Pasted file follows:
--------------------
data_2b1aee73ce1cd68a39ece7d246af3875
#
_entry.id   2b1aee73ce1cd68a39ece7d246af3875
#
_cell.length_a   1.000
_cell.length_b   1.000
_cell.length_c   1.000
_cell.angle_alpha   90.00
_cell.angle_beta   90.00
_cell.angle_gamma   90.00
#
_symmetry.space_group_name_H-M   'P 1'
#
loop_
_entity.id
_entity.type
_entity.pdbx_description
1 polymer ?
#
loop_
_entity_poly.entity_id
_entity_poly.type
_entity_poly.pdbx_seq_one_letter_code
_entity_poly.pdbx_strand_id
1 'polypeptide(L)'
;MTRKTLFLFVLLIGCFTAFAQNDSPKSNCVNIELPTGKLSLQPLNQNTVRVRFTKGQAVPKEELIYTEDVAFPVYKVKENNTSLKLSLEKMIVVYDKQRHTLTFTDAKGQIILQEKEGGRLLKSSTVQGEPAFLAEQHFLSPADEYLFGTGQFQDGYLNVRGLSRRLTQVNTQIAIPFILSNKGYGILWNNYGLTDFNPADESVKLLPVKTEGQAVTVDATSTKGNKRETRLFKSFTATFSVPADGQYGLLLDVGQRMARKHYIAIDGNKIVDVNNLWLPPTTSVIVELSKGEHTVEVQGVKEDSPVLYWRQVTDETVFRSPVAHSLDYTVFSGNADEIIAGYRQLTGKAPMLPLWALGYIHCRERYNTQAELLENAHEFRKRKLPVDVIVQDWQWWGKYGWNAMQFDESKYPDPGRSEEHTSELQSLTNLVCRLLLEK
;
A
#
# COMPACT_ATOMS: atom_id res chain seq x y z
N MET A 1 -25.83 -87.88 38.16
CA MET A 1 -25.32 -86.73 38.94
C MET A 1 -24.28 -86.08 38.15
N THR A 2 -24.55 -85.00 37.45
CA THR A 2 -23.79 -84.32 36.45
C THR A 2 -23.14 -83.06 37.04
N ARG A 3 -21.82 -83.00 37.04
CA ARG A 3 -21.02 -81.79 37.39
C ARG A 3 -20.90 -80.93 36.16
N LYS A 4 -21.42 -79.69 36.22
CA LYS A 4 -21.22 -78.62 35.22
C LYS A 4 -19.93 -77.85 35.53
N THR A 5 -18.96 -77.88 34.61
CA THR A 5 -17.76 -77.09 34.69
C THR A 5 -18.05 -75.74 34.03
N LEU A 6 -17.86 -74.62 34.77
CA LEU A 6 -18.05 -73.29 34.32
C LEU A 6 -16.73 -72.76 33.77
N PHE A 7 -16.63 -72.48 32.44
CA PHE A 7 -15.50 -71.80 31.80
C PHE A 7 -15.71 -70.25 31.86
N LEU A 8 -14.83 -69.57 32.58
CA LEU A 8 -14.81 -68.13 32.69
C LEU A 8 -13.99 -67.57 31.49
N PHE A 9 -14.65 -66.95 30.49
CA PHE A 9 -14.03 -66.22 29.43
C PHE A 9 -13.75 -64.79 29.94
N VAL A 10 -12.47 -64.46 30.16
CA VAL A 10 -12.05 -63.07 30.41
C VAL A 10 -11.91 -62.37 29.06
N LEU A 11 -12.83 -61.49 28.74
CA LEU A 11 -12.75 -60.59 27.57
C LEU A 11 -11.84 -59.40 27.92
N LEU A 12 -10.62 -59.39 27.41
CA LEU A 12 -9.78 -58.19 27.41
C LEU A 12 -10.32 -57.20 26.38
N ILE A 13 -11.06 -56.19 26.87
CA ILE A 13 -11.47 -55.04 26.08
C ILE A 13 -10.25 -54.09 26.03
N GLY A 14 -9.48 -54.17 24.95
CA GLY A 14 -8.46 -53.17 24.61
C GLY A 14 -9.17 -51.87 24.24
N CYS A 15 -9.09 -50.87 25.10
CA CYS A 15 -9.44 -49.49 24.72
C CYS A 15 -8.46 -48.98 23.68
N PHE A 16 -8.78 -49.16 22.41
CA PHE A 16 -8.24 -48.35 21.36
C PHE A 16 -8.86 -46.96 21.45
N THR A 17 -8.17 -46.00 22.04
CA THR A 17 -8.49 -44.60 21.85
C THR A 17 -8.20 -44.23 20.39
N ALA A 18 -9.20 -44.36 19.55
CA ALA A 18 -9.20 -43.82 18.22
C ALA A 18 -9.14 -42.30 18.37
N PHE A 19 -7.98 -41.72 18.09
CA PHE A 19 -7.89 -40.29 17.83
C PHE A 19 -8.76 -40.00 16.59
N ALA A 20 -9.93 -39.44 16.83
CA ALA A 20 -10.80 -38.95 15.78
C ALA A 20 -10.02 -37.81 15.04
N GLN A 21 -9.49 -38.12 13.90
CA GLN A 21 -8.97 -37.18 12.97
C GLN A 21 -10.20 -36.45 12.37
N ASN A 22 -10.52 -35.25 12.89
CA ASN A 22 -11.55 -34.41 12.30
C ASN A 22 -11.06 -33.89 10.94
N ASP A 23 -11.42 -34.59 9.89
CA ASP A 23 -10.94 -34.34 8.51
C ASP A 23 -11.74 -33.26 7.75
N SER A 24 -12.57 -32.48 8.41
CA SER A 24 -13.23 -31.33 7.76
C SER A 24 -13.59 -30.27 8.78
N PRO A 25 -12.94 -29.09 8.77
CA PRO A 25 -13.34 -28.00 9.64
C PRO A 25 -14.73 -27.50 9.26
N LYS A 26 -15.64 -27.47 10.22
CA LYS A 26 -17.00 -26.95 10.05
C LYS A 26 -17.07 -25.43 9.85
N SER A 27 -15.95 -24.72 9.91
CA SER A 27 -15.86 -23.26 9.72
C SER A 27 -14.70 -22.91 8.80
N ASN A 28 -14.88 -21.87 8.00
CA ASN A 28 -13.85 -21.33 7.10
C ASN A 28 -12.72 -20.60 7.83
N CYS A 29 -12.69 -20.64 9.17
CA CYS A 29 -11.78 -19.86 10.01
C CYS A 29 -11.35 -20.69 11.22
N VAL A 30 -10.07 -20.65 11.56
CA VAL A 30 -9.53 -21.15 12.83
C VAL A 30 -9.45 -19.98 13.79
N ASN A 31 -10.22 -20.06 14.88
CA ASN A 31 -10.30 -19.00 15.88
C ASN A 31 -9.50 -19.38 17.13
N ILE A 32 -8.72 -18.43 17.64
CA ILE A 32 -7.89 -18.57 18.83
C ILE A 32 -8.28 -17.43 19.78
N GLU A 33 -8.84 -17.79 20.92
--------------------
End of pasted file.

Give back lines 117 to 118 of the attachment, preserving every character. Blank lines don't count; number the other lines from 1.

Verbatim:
C CYS A 29 -11.35 -20.69 11.22
N VAL A 30 -10.07 -20.65 11.56